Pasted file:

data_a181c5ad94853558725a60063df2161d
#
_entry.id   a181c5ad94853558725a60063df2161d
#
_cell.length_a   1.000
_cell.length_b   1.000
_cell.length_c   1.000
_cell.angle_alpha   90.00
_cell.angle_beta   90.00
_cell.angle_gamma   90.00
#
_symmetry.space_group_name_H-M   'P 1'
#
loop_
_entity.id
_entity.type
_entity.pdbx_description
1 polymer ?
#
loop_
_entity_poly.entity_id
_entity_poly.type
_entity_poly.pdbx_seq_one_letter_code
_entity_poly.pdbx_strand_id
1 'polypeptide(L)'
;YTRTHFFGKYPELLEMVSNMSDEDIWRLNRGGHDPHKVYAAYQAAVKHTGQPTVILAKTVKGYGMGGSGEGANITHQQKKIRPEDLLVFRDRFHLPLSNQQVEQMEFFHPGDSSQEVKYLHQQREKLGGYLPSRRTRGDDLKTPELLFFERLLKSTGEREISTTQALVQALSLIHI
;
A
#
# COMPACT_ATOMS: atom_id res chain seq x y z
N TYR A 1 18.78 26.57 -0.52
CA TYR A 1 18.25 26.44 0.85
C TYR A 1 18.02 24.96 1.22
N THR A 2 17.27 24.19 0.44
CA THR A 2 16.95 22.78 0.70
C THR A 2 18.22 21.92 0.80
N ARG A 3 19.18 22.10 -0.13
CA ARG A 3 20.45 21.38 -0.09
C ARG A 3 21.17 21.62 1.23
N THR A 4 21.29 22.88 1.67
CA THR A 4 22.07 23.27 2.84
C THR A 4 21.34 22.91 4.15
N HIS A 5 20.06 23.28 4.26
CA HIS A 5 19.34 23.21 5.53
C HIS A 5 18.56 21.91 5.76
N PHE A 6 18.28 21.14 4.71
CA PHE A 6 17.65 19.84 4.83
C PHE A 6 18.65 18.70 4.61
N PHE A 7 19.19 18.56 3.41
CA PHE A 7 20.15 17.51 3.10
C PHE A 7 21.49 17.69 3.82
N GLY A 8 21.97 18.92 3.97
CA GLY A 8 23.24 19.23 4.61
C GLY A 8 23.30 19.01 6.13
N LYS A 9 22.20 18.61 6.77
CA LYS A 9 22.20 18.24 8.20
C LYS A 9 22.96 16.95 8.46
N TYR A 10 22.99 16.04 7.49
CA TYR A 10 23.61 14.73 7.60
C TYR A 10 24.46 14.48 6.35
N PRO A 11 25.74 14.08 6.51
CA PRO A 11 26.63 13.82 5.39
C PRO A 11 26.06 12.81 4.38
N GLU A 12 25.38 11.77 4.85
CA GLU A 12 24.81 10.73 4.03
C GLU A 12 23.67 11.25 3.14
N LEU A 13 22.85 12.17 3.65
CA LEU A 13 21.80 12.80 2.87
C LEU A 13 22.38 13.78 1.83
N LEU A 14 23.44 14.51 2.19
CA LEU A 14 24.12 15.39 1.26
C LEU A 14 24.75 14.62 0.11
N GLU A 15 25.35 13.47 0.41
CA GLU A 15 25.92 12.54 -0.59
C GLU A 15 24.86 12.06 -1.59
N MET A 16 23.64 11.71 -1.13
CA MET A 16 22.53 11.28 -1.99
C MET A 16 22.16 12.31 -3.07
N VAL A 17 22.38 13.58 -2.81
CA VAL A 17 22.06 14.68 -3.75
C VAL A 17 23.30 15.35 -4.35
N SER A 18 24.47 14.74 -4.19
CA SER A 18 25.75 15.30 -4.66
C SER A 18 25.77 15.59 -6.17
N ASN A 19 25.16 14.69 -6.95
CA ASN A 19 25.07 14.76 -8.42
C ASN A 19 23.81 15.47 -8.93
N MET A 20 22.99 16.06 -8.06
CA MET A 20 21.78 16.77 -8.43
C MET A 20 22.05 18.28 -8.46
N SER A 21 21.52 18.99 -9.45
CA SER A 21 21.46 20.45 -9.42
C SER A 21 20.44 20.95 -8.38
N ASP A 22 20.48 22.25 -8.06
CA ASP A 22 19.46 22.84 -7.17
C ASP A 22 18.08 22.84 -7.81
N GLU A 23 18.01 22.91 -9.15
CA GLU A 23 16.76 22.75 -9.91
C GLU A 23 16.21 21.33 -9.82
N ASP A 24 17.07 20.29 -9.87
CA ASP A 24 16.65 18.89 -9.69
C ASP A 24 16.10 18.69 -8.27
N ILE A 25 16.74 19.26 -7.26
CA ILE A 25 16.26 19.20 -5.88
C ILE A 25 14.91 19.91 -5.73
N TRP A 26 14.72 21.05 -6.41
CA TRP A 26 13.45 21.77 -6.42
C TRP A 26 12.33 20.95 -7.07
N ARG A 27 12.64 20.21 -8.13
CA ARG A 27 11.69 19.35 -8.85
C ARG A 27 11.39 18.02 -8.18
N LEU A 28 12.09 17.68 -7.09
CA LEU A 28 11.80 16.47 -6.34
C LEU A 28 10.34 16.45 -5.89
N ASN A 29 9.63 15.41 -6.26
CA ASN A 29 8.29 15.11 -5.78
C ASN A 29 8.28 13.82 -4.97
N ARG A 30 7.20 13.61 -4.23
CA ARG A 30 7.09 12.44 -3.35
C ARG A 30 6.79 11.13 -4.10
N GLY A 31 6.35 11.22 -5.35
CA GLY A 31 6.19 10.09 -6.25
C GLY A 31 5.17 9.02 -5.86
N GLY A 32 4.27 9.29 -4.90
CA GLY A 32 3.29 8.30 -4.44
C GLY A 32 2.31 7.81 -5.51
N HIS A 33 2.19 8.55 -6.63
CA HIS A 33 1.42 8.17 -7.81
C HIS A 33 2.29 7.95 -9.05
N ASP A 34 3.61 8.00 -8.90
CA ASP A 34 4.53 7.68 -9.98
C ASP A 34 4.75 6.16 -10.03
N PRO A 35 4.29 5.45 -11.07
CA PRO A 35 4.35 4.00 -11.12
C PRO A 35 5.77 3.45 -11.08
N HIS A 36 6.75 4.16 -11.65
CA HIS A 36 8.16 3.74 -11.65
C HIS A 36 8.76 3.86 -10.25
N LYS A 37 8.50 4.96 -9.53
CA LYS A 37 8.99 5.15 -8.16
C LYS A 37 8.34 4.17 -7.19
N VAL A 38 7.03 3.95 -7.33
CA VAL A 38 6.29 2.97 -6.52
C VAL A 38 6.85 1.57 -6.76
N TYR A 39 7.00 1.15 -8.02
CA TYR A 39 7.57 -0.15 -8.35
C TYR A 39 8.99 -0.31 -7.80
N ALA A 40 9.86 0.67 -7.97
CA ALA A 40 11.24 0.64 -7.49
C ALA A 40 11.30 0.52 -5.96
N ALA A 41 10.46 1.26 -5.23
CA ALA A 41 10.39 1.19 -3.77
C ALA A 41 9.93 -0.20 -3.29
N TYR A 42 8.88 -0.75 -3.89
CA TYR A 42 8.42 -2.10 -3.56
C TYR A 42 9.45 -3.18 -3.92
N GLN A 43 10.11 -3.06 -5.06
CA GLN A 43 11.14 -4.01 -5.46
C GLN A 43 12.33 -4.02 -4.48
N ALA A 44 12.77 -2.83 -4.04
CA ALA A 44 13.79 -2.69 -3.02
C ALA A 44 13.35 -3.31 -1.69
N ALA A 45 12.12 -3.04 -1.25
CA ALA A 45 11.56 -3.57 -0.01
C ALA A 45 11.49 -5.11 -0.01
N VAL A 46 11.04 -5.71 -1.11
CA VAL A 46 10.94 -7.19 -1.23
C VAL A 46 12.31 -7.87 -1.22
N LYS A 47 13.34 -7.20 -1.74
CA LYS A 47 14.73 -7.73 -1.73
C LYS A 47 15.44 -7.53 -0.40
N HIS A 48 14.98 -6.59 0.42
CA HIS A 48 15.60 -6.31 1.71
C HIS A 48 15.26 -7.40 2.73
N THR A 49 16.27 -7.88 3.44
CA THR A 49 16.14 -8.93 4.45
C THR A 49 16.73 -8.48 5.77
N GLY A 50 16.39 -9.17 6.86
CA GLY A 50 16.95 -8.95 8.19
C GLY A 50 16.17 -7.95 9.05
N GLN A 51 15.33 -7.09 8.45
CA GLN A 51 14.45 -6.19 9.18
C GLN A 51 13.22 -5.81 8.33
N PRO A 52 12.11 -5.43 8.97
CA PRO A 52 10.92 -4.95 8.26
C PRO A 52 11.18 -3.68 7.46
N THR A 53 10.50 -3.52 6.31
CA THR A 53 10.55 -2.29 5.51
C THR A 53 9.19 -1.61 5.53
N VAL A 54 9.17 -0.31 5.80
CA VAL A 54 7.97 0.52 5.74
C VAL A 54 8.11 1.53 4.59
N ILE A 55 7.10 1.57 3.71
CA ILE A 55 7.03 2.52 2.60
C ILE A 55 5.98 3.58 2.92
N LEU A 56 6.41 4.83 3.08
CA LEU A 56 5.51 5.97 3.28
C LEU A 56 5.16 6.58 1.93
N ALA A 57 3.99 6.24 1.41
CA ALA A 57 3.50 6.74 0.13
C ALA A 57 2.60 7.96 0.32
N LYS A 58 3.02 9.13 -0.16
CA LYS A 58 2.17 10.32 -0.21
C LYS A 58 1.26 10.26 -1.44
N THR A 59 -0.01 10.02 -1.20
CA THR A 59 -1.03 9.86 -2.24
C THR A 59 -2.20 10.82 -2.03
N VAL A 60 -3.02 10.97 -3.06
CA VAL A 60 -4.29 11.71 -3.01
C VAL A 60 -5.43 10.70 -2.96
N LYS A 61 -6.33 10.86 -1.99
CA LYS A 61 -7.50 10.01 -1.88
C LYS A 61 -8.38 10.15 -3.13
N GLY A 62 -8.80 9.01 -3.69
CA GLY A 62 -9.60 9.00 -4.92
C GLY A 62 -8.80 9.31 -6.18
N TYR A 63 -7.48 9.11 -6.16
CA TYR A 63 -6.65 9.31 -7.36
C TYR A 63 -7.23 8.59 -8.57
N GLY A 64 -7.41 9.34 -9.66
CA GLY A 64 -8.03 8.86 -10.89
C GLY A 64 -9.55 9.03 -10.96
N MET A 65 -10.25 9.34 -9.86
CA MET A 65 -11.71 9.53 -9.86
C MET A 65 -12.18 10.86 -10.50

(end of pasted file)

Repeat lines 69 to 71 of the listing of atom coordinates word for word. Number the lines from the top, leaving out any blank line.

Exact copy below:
C LEU A 13 22.38 13.78 1.83
N LEU A 14 23.44 14.51 2.19
CA LEU A 14 24.12 15.39 1.26